Ambrosch (or Ambroz) is the oldest child of the Shimerdas, and it is primarily for his future they have come to America. Like his mother, he is greedy and dishonest, but he is also described as smart and far-seeing. He is contemptuous of his gentle father, arrogant with his sisters, but hand-in-glove with his scheming mother. He works hard but also makes money by hiring out his sister and retarded brother at full wages.


    Yulka (or Julka) is Antonia's pretty, obedient, little sister. In a memorable scene, Mrs. Shimerda tries to force Yulka to make the sign of the cross on her dead father's bandaged head, but Grandmother Burden speaks up and insists that the frightened child not be forced. Later the teenaged Yulka helps Antonia take care of her baby.


    Marek is the Shimerda son who is mentally retarded. He cannot speak and only makes sounds. He craves attention and wants to be friendly and help with the work. Eventually Marek becomes violent and is placed in an institution.


    Peter and Pavel are Russian bachelors who come to mean a great deal to Antonia's father. Peter is the short, fat, jolly one. He keeps a tidy, pleasant house for the two of them, and enjoys tending his garden and his cow. Always cheerful, he likes company.

    Pavel, tall, thin, and excitable, is an unhappy figure with an aura of tragedy about him. He sometimes works for other farmers as a carpenter. It is he who caused the scandal that forced him and Peter to leave Russia. Now his tuberculosis seems a punishment for his sin.


    A Black Hawk money lender, Wick Cutter forces Peter and Pavel into bankruptcy. He ruthlessly takes advantage whenever he can. When he employs Antonia after she leaves the Harlings, his lecherous designs on her are prevented by Grandmother and Jim. He is a pompous, hypocritical moralizer who delights in being unfaithful to his wife. (Wick Cutter's name suggests both "wicked" and "cutthroat.")


    Mrs. Cutter is a large, frightening looking, hysterical woman with a face "the very colour and shape of anger." Because her husband won't give her any money, she decorates china to sell. She is constantly outraged by his womanizing.


    You first read about this generous neighbor at the time of Mr. Shimerda's suicide. Later on she rents the Burden farm (after they move to Black Hawk) and grows extremely fond of Antonia. Mrs. Steavens helps during Antonia's pregnancy and makes certain the new baby gets tender care in its first hours. When Jim comes home from college in Book IV, the Widow tells him the story of Antonia's unhappy affair.


    The Norwegian Harlings live next door to the Burdens in Black Hawk, and the stout and spirited Mrs. Harling is a bundle of productive energy. Decisive and enthusiastic, she creates a home which Jim likes to visit as a change from the sedate life of his grandparents. On Mrs. Burden's recommendation, Mrs. Harling hires Antonia to work for her, and teaches her how to manage a bustling household.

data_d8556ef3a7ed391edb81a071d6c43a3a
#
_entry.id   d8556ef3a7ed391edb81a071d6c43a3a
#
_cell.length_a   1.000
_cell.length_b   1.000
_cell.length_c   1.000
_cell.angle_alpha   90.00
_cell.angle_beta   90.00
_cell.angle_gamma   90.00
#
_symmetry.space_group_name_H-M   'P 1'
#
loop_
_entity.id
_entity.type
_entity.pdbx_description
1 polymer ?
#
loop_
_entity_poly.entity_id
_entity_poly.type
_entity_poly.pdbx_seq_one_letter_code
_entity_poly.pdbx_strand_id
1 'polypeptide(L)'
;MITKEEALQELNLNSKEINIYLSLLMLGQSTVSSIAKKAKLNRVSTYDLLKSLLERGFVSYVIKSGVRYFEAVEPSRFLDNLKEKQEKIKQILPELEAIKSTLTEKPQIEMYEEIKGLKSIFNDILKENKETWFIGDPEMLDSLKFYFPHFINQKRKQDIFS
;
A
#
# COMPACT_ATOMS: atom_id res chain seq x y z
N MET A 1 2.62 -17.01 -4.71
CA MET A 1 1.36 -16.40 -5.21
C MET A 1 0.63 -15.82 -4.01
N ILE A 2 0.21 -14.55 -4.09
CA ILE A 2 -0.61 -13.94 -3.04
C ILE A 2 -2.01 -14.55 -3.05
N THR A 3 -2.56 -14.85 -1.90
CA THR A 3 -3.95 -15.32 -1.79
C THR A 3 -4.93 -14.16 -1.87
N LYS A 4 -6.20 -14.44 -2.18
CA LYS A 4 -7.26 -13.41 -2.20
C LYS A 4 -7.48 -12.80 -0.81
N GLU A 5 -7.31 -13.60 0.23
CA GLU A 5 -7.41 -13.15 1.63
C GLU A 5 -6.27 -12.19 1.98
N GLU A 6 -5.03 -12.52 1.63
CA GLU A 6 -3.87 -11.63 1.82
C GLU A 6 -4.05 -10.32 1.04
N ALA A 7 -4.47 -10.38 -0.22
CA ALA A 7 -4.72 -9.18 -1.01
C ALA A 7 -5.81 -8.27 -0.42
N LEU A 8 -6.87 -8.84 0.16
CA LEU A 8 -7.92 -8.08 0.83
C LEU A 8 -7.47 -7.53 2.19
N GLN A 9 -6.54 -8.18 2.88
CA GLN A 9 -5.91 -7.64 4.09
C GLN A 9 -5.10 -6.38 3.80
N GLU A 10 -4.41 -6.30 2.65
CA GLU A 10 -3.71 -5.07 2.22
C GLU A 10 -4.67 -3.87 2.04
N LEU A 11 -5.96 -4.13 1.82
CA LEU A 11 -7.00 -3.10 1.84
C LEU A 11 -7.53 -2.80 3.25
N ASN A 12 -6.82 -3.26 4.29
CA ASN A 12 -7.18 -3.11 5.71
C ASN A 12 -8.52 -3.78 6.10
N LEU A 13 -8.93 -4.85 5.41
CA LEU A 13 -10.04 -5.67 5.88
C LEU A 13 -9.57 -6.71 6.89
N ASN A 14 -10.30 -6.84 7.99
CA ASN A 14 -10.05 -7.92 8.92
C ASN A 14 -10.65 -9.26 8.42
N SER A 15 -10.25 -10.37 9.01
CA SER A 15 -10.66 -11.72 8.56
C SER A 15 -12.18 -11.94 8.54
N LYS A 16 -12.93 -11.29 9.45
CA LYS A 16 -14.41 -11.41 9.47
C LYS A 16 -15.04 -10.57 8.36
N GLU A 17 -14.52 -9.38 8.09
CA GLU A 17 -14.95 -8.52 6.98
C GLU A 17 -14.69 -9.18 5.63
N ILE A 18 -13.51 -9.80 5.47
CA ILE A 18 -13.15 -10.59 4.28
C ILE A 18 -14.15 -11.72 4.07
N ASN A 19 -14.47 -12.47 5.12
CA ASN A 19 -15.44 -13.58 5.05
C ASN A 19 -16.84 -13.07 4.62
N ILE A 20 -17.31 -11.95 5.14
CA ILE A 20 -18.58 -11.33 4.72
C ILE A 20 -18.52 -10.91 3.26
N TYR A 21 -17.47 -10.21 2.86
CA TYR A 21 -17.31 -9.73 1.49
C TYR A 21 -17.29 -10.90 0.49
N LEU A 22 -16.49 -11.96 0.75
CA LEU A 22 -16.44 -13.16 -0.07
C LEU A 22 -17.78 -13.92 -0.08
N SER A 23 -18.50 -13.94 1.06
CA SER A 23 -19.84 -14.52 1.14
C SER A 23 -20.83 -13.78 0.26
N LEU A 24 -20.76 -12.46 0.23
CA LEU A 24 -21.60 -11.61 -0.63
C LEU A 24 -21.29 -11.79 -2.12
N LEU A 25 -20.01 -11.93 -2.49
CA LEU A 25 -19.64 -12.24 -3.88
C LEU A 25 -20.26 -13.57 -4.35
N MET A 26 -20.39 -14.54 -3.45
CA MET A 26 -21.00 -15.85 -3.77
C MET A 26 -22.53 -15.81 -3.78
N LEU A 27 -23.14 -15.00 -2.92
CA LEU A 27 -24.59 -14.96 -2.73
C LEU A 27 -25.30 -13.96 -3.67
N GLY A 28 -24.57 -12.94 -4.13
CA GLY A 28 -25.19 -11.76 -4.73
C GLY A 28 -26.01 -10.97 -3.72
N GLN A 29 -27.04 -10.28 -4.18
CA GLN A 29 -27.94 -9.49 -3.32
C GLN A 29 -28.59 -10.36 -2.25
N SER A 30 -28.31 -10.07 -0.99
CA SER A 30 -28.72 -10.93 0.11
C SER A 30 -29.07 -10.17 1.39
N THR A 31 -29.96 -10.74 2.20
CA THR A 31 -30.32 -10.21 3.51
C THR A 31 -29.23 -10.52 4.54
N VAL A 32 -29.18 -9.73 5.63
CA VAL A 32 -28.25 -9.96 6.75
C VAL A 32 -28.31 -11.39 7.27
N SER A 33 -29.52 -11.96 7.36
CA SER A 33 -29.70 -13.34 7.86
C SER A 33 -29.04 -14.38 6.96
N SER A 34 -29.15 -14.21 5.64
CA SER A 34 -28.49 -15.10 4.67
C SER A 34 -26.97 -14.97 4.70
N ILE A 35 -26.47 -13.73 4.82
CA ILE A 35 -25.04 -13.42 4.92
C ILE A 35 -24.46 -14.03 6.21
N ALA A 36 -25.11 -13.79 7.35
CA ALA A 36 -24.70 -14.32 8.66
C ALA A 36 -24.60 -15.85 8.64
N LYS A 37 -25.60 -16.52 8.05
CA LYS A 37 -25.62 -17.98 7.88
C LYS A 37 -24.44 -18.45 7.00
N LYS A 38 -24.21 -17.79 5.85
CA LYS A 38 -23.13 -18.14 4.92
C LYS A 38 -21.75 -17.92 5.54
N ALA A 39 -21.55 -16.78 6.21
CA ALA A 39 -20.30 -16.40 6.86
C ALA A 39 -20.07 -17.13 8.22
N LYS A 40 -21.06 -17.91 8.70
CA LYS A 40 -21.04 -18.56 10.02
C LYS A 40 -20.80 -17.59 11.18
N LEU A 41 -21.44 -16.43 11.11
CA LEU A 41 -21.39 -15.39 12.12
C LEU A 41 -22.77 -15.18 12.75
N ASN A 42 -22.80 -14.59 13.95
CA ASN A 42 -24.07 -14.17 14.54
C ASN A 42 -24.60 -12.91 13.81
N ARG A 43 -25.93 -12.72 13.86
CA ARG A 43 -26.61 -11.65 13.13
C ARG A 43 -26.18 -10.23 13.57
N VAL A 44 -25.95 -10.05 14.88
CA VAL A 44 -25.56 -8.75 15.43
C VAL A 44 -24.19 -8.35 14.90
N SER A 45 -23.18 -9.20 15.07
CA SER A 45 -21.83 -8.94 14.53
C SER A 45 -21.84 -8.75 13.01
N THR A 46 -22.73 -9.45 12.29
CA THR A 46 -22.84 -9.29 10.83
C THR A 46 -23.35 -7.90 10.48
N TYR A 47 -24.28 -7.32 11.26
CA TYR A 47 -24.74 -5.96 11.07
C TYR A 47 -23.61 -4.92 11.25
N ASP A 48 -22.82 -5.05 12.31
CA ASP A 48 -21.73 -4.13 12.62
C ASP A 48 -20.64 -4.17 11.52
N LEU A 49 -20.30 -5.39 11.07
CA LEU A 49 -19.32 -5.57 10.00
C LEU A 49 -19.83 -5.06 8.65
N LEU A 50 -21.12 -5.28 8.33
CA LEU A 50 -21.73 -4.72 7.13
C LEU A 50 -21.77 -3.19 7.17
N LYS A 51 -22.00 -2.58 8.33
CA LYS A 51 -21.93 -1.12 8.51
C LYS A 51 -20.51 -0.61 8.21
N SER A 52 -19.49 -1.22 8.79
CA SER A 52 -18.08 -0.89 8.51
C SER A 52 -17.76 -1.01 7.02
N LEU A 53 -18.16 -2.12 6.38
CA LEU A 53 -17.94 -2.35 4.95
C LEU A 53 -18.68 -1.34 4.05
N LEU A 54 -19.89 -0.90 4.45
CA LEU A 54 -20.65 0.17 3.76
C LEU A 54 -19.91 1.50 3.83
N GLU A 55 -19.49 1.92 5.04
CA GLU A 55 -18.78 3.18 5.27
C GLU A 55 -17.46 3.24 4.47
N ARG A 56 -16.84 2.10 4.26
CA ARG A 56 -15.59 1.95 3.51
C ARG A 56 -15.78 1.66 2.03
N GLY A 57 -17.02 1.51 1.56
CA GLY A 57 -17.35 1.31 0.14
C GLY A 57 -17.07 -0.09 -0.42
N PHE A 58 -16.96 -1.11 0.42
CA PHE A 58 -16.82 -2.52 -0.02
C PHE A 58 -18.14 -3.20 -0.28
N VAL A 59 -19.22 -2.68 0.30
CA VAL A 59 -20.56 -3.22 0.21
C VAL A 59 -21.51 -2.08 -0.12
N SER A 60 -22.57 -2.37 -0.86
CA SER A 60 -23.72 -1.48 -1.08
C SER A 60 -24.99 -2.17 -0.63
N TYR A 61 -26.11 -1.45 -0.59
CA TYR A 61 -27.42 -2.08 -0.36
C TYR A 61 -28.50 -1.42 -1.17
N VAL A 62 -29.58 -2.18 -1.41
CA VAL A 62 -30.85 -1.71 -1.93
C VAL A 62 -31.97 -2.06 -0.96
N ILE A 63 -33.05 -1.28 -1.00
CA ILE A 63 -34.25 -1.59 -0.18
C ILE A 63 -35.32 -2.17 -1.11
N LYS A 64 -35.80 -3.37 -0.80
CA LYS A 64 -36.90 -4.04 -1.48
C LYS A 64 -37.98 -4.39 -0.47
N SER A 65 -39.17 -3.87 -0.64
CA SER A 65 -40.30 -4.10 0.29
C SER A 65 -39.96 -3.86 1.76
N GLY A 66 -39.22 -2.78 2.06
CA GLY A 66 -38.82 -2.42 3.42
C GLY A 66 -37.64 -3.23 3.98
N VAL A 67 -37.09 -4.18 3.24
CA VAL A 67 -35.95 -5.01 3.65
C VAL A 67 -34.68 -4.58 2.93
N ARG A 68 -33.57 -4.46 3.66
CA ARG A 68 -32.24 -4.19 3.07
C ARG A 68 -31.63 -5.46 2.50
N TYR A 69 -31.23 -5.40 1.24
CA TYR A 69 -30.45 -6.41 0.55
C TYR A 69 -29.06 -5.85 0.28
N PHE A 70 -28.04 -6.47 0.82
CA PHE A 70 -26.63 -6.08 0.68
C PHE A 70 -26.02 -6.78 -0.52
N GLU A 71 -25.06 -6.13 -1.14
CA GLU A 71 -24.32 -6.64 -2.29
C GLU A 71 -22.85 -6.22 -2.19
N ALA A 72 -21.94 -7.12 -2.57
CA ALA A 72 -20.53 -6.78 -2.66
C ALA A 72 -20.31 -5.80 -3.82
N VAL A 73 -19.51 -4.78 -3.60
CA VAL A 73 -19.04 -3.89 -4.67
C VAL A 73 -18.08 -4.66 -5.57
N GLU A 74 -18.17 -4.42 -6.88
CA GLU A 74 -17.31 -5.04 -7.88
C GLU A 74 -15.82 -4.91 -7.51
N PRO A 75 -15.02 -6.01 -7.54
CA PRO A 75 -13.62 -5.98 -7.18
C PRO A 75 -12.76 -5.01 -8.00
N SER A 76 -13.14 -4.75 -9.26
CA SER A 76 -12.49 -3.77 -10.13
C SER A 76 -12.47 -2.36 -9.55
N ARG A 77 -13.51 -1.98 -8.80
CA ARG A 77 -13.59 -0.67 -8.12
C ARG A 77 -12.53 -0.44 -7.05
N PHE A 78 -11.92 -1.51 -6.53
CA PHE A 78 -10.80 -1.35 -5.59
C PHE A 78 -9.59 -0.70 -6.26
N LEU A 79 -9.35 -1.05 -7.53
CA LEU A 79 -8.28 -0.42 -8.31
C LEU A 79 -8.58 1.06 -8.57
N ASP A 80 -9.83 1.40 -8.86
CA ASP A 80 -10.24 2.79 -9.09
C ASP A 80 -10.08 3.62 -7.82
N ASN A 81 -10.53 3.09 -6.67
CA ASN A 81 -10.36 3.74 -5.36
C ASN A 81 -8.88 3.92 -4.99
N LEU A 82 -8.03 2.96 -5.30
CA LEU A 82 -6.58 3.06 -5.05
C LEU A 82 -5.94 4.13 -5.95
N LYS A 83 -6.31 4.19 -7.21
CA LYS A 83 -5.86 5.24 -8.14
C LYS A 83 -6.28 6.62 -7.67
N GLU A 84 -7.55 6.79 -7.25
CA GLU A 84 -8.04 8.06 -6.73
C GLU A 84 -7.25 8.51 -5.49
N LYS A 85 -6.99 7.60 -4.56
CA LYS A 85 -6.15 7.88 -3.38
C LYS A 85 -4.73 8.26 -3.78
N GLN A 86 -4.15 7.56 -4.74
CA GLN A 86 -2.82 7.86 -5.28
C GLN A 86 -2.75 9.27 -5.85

Mrs. Harling participates in the children's entertainments, but when her stern husband is home, she devotes herself to him. She likes to garden, and is an accomplished amateur pianist.


    Jim describes Mr. Harling as "autocratic and imperial in his ways." He travels a great deal, buying and selling grain and cattle. When he's home, the children must be quiet, and Jim does not feel free to visit.


    Like her father, the eldest Harling daughter is tall and dark and has a good head for business. Frances is chief clerk in her father's office. She knows all about the farm people in the area, both financially and personally, "as if they were characters in a book or play." Like her mother, Frances is sociable and musical. She is Jim's friend and confidante.


    Pretty young Lena Lingard has yellow hair, violet eyes, and pale skin, "which somehow made her seem more undressed than other girls." She and Antonia are friends in the country and later in town. Men find Lena attractive, and Antonia tries to keep her away from Jim, who plans to go away to school. Nevertheless, when Jim goes to the university in Lincoln, Lena looks him up and they spend a great deal of time together. Nearly all the men who know her, including Jim, claim to be in love with her, but she is true to her intention never to marry. Lena's character contrasts strongly with Antonia's. She wants independence and a city life, while Antonia wants marriage, children, and a farm. Eventually Lena settles in San Francisco where she earns her own living as a dressmaker.


    Larry Donovan, an arrogant young train conductor, thinks of himself as irresistible to women. He takes Antonia to the dances, and she falls for him. Prepared to marry him, she follows Larry to Denver, where he stays with her as long as her dowry lasts. Then he disappears, leaving Antonia pregnant.